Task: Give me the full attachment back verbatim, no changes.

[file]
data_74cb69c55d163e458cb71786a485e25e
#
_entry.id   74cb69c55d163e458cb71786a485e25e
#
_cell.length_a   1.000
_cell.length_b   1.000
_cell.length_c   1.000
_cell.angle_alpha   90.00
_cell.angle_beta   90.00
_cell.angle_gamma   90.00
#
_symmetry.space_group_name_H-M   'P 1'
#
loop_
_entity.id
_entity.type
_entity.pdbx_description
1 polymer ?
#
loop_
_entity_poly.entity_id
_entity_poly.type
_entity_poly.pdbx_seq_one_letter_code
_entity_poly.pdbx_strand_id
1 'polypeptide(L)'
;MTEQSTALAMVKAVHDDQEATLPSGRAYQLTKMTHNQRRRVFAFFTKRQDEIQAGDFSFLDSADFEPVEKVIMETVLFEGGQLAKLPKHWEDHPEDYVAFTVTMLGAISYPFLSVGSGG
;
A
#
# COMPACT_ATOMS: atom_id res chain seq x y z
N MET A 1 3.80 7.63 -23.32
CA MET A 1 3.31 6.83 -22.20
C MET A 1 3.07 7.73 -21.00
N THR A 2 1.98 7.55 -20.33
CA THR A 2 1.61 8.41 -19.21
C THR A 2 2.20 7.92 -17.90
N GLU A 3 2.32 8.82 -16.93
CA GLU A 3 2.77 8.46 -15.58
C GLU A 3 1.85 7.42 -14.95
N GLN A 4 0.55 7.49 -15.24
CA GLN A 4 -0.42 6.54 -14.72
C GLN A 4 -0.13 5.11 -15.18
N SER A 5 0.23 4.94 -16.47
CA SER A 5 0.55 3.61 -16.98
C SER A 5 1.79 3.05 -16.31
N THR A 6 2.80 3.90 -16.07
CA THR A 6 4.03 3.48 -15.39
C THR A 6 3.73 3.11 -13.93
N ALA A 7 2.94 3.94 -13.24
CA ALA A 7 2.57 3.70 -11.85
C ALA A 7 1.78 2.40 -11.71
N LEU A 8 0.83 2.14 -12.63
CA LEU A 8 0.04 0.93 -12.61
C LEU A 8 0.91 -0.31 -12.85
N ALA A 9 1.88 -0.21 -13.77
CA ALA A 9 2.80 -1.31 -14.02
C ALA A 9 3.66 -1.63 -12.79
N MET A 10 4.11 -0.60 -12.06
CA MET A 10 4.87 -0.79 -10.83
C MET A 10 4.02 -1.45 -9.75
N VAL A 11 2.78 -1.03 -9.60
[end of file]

data_74cb69c55d163e458cb71786a485e25e
#
_entry.id   74cb69c55d163e458cb71786a485e25e
#
_cell.length_a   1.000
_cell.length_b   1.000
_cell.length_c   1.000
_cell.angle_alpha   90.00
_cell.angle_beta   90.00
_cell.angle_gamma   90.00
#
_symmetry.space_group_name_H-M   'P 1'
#
loop_
_entity.id
_entity.type
_entity.pdbx_description
1 polymer ?
#
loop_
_entity_poly.entity_id
_entity_poly.type
_entity_poly.pdbx_seq_one_letter_code
_entity_poly.pdbx_strand_id
1 'polypeptide(L)'
;MTEQSTALAMVKAVHDDQEATLPSGRAYQLTKMTHNQRRRVFAFFTKRQDEIQAGDFSFLDSADFEPVEKVIMETVLFEGGQLAKLPKHWEDHPEDYVAFTVTMLGAISYPFLSVGSGG
;
A
#
# COMPACT_ATOMS: atom_id res chain seq x y z
N MET A 1 3.80 7.63 -23.32
CA MET A 1 3.31 6.83 -22.20
C MET A 1 3.07 7.73 -21.00
N THR A 2 1.98 7.55 -20.33
CA THR A 2 1.61 8.41 -19.21
C THR A 2 2.20 7.92 -17.90
N GLU A 3 2.32 8.82 -16.93
CA GLU A 3 2.77 8.46 -15.58
C GLU A 3 1.85 7.42 -14.95
N GLN A 4 0.55 7.49 -15.24
CA GLN A 4 -0.42 6.54 -14.72
C GLN A 4 -0.13 5.11 -15.18
N SER A 5 0.23 4.94 -16.47
CA SER A 5 0.55 3.61 -16.98
C SER A 5 1.79 3.05 -16.31
N THR A 6 2.80 3.90 -16.07
CA THR A 6 4.03 3.48 -15.39
C THR A 6 3.73 3.11 -13.93
N ALA A 7 2.94 3.94 -13.24
CA ALA A 7 2.57 3.70 -11.85
C ALA A 7 1.78 2.40 -11.71
N LEU A 8 0.83 2.14 -12.63
CA LEU A 8 0.04 0.93 -12.61
C LEU A 8 0.91 -0.31 -12.85
N ALA A 9 1.88 -0.21 -13.77
CA ALA A 9 2.80 -1.31 -14.02
C ALA A 9 3.66 -1.63 -12.79
N MET A 10 4.11 -0.60 -12.06
CA MET A 10 4.87 -0.79 -10.83
C MET A 10 4.02 -1.45 -9.75
N VAL A 11 2.78 -1.03 -9.60